Plant Native provides a list of trees suitable for growing in our area.


The Lady Bird Johnson Wildflower Center-The University of Texas at Austin website also offers extensive information on native trees and plants suitable for New York State.


+ How to select the right trees to plant in the right place

According to Cornell University “Gardening Resources”, native plants are favored for the following reasons: lower maintenance, regional uniqueness, biological diversity and suitability as wildlife habitat.

Additionally, it is important to consider whether the plant is appropriate for the site: is the space, microclimate, soil type, soil hydrology and insect populations appropriate for the plant?

For more information on tree selection and placement, visit treesaregood.com.


To learn more about gardening with native plants:

Bowman Hill Wild Flower Preserve


For tips on selecting an arborist:

usna.usda.gov



For full information on the Village of Tuxedo Park:

tuxedopark-ny.gov


To order Tuxedo Park nature prints:

Greg Miller Photography


To order the full color, illustrated book that celebrates the beauty of Tuxedo Park’s landscape, flora and fauna:

Tuxedo Park: The Gift of Nature


To contact our utility company about trees:

Orange & Rockland

 

Did you know?

Lawn and other fertilizers containing phosphorus are banned by law in Tuxedo Park. Read more.



Oak tree killing disease found in Brooklyn and Long Island: help prevent it from coming to Tuxedo Park by not pruning your oak trees until winter. Read more.


+ How to remove the invasive Hercules Club (Japanese Angelica)

Removal method: unfortunately, targeted basal bark application of the herbicide Pathfinder II before August (when the seeds start spreading) is the only solution. For safety reasons, the treatment is best performed by a licensed professional.

NEVER CUT THIS TREE because it will encourage rapid new growth via the root system.

*An invasive species threatens the environment by out-competing native plants, resulting in a monoculture that does not attract native insects and birds.


+ How to remove the invasive Goutweed

Removal method: hand pull, then cover with geotextile fabric, weighed down by logs, for up to a year to stifle new growth.

Placing cut timber on the ground in a pleasing pattern also slows storm water runoff, provides a habitat for animals, insects and birds, and puts nutrients back into the soil as the wood disintegrates.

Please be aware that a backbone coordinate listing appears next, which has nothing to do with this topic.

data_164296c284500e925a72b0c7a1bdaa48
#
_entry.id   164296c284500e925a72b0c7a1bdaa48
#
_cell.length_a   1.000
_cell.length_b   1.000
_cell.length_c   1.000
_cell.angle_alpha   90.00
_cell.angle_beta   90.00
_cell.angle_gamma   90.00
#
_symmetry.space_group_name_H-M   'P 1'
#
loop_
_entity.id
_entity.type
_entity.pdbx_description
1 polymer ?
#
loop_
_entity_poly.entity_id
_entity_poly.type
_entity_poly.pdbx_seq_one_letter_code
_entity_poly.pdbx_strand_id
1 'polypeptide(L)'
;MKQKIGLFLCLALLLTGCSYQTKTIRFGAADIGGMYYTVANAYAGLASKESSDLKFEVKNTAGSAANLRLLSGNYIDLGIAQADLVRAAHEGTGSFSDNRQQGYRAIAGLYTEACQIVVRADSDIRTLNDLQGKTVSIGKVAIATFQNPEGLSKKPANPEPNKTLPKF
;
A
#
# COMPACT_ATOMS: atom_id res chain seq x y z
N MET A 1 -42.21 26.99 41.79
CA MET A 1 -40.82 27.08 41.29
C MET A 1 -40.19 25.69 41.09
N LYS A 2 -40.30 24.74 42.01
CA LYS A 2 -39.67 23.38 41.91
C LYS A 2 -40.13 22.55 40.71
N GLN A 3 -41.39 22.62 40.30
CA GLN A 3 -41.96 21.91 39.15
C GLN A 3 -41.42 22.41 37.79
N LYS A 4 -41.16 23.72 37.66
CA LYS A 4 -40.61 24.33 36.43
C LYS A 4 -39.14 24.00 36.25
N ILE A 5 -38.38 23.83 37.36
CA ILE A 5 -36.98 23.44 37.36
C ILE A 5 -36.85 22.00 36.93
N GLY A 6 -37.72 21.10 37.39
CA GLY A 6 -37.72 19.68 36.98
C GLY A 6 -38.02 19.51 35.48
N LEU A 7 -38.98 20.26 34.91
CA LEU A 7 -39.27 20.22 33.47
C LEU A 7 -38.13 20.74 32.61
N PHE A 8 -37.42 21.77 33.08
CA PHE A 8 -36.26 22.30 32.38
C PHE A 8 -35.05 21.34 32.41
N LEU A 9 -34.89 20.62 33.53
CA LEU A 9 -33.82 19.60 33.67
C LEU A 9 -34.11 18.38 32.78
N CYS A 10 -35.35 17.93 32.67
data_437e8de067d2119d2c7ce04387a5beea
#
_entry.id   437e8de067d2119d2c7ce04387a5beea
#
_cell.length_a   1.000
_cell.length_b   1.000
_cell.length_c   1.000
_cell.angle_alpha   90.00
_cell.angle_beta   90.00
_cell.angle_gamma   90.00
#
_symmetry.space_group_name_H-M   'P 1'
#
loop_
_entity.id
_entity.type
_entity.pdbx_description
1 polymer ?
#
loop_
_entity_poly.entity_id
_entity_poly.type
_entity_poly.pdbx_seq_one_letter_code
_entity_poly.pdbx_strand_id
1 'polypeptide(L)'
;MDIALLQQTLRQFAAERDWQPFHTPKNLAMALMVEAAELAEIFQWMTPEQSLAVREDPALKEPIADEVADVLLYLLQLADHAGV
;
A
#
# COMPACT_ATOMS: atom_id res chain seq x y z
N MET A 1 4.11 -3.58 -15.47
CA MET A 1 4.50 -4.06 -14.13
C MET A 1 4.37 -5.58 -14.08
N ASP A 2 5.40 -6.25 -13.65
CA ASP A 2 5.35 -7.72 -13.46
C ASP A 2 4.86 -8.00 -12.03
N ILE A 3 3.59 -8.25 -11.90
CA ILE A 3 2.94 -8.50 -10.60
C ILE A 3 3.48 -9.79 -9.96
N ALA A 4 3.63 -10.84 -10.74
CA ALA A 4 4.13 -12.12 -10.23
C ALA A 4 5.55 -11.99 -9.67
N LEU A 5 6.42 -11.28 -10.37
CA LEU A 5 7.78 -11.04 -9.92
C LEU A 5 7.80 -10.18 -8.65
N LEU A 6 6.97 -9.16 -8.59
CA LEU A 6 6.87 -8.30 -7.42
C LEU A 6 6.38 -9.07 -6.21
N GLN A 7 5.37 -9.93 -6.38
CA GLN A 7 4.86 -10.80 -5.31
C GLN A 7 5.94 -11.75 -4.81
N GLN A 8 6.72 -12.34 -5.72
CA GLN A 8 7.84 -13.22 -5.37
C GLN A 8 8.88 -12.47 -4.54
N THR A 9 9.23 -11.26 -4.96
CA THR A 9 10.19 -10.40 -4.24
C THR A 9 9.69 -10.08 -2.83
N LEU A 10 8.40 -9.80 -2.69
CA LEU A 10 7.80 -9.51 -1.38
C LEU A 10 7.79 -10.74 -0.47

*An invasive species threatens the environment by out-competing native plants, resulting in a monoculture that does not attract native insects and birds.


+ How to remove the invasive Japanese Knotweed

Removal method: unfortunately, targeted foliar application of the herbicide Pathfinder II before August (when the seeds start spreading) is the only solution. For safety reasons, the treatment is best performed by a licensed professional.

*An invasive species threatens the environment by out-competing native plants, resulting in a monoculture that does not attract native insects and birds.


+ The “good looking” grass, Miscanthus, is in fact a pernicious invasive species!

This grass, which occupies an extensive area of the Race Track Nature Preserve, is in fact an aggressive invasive plant.

It will be removed in stages – by mowing over several seasons, beginning summer 2017. When the area is cleared of this invasive plant, it will be replanted with native grasses and flowers.

An invasive species threatens the environment by out-competing native plants, resulting in a monoculture that does not attract native insects and birds.


For more information on invasive species:

USDA National Invasive Species Information Center



+ To help safeguard New York’s forest from growing threat posed by firewood infested with invasive insects and/or diseases, a State regulation is now in effect.

  • Bans importing firewood into New York unless it has been kiln-dried to eliminate pests;

  • Prohibits the movement of untreated firewood within New York more than 50 miles from its source.

To protect New York’s trees, please:

  • Leave firewood at home – do not transport it to campgrounds or parks or dispose of them on roadside or in forests;

  • Only buy firewood that has been harvested locally or treated (kiln-dried) for pests;

  • Burn all firewood brought to a camp ground.


+ To report tree diseases and/or suspicious findings

Call Forest Health Diagnostics Lab, Division of Lands and Forests, DEC (518) 478 7813

foresthealth@dec.ny.gov

Forest pest information: Toll-free: 1-866 640 0652

dec.ny.gov/lands/79716.html